Background: Although the substantial influence of social relationships on health is well-known, studies that concurrently examine the influence of varying dimensions of social connectedness on major depression are more limited. This study's aim was to determine to what degree several facets of social connectedness (number of confidants, social support, interpersonal conflict, social norms, and loneliness) are correlated with depression-related outcomes.
Methods: Participants were primary care patients (n = 301) with probable major depression at a Veterans Health Administration hospital and its satellite clinics. Social connectedness was primarily measured using multi-item instruments from the NIH Toolbox of Adult Social Relationship Scales. Primary outcomes were clinical symptoms (depression and suicidal ideation) and secondary outcomes were self-reported health-related behaviors (medication adherence, patient activation, and help-seeking intentions).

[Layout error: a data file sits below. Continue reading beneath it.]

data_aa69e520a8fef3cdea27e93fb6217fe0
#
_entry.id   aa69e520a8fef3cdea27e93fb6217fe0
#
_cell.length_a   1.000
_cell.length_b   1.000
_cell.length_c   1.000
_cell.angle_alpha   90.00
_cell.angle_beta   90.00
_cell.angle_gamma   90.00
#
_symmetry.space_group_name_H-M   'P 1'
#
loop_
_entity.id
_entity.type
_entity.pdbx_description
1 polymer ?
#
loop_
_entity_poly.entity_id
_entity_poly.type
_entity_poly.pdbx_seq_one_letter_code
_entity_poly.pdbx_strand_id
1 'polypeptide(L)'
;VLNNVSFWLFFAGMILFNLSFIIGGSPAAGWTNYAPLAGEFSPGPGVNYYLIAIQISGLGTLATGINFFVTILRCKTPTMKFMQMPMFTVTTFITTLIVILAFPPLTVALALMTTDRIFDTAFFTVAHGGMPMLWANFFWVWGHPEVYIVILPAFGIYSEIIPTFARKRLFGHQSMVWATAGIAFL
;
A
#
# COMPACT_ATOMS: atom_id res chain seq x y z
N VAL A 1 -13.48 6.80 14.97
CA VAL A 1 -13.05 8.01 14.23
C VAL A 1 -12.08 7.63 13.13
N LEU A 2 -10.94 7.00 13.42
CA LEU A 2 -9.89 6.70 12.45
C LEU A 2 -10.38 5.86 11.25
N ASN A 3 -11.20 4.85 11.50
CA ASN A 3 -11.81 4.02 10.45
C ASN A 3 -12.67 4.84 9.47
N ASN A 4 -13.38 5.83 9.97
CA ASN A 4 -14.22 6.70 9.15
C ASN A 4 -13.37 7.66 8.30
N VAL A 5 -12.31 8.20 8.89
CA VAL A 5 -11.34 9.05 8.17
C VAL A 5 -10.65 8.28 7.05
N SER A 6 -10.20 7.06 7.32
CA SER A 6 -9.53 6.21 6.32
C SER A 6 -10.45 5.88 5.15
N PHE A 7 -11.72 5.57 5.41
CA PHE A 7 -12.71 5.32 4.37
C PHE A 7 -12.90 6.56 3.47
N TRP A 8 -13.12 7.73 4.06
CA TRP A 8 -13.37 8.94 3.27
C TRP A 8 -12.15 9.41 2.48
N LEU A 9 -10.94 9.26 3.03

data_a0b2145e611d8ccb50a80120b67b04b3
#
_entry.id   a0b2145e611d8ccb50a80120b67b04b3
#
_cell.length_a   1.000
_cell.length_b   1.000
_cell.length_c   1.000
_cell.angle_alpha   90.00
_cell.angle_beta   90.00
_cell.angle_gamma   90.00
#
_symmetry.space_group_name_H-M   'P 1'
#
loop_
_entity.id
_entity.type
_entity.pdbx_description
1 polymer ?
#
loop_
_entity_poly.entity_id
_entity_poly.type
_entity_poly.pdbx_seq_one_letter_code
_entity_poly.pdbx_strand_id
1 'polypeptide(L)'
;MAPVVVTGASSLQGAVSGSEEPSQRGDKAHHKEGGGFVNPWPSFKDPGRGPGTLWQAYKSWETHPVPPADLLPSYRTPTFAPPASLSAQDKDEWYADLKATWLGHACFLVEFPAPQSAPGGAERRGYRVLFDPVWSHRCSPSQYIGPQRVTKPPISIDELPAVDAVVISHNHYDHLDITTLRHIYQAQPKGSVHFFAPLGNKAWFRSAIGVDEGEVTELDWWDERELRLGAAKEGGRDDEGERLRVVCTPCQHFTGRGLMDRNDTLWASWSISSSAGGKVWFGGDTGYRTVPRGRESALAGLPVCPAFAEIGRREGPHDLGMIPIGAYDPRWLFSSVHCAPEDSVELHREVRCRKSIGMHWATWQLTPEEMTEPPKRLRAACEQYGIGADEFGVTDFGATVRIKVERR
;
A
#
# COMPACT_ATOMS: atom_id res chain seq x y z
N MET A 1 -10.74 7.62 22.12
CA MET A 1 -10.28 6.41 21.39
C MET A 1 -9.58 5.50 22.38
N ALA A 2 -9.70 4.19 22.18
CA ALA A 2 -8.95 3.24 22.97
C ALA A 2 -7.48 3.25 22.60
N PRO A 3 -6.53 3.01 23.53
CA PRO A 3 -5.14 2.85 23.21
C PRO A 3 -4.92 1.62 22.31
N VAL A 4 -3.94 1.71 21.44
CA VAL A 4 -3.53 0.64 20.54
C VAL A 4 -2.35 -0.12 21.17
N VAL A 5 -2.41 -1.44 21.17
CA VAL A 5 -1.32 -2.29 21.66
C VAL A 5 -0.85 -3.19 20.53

Results: In multivariate models adjusting for potential confounders and other facets of connectedness, loneliness was associated with higher levels of depression and suicidal ideation, as well as lower patient activation and help-seeking intentions. Social support and social norms about depression treatment were each associated with higher patient activation and help-seeking intentions. Social connectedness was not associated with medication adherence.
Limitations: The limitations of this study are primarily related to its cross-sectional survey design and study population.
Conclusions: Multiple aspects of social connectedness are associated with depression outcomes among military veterans with depression. Loneliness may represent the most important component of connectedness, as it is associated with depression severity, suicidality, and health-related behaviors.
Keywords: Social connectedness; Social network; Social support; Social tie; Veterans.
Published by Elsevier B.V.